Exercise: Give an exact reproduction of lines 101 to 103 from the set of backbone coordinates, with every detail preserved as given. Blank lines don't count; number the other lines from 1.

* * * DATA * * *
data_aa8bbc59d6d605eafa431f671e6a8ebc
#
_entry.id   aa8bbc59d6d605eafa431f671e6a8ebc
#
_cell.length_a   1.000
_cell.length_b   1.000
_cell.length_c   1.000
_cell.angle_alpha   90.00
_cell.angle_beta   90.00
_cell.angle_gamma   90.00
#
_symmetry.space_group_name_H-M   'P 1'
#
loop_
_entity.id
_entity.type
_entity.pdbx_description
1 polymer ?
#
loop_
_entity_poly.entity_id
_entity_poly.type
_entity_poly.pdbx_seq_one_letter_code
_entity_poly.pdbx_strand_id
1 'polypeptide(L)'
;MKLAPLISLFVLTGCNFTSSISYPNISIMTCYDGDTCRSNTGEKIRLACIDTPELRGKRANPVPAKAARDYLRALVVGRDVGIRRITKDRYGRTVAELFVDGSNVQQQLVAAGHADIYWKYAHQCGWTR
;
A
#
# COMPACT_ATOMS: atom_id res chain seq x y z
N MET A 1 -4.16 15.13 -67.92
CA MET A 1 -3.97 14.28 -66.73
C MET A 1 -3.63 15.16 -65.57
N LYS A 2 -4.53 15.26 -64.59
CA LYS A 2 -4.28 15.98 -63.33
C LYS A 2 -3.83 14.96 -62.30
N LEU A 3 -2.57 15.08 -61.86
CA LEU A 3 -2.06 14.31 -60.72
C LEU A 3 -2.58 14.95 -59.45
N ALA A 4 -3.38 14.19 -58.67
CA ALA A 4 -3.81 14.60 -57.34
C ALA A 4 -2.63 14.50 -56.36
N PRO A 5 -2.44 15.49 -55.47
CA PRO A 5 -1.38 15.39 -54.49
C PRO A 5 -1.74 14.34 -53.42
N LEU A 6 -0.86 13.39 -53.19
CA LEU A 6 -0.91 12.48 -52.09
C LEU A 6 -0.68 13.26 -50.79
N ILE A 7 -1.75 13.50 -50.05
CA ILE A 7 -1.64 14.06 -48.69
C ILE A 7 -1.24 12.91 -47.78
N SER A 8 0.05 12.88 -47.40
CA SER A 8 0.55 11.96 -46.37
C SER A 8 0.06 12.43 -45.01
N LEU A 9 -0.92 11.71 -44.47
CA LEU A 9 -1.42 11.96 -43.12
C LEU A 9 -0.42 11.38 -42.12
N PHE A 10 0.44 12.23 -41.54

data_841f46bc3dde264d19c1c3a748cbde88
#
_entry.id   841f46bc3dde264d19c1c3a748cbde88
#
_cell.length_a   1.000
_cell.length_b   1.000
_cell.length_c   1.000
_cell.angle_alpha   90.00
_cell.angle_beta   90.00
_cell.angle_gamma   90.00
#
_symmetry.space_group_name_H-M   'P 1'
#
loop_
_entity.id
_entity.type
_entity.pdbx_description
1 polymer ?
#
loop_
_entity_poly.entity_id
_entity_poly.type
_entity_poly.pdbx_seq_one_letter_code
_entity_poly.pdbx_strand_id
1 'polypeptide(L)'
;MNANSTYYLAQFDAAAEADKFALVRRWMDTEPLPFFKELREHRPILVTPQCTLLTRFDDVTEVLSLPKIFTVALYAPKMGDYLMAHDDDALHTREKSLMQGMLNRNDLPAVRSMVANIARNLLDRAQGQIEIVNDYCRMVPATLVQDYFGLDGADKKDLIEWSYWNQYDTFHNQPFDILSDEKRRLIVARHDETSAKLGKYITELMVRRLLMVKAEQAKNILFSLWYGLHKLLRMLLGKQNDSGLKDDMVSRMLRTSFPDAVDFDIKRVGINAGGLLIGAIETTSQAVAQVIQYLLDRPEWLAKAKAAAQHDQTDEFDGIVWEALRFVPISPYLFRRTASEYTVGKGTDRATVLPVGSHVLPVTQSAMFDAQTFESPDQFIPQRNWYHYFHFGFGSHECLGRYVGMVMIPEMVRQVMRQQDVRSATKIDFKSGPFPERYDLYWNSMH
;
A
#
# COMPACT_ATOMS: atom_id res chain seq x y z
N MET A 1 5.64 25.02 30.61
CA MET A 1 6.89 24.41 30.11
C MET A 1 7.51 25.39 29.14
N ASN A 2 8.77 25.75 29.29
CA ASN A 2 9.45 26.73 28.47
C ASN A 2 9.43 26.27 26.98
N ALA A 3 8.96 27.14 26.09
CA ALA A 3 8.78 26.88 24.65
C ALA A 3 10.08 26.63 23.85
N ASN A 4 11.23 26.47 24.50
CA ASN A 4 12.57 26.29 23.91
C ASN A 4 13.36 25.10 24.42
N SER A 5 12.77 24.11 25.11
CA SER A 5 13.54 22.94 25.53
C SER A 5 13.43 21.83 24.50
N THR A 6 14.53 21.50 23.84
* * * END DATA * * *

N SER A 5 12.77 24.11 25.11
CA SER A 5 13.54 22.94 25.53
C SER A 5 13.43 21.83 24.50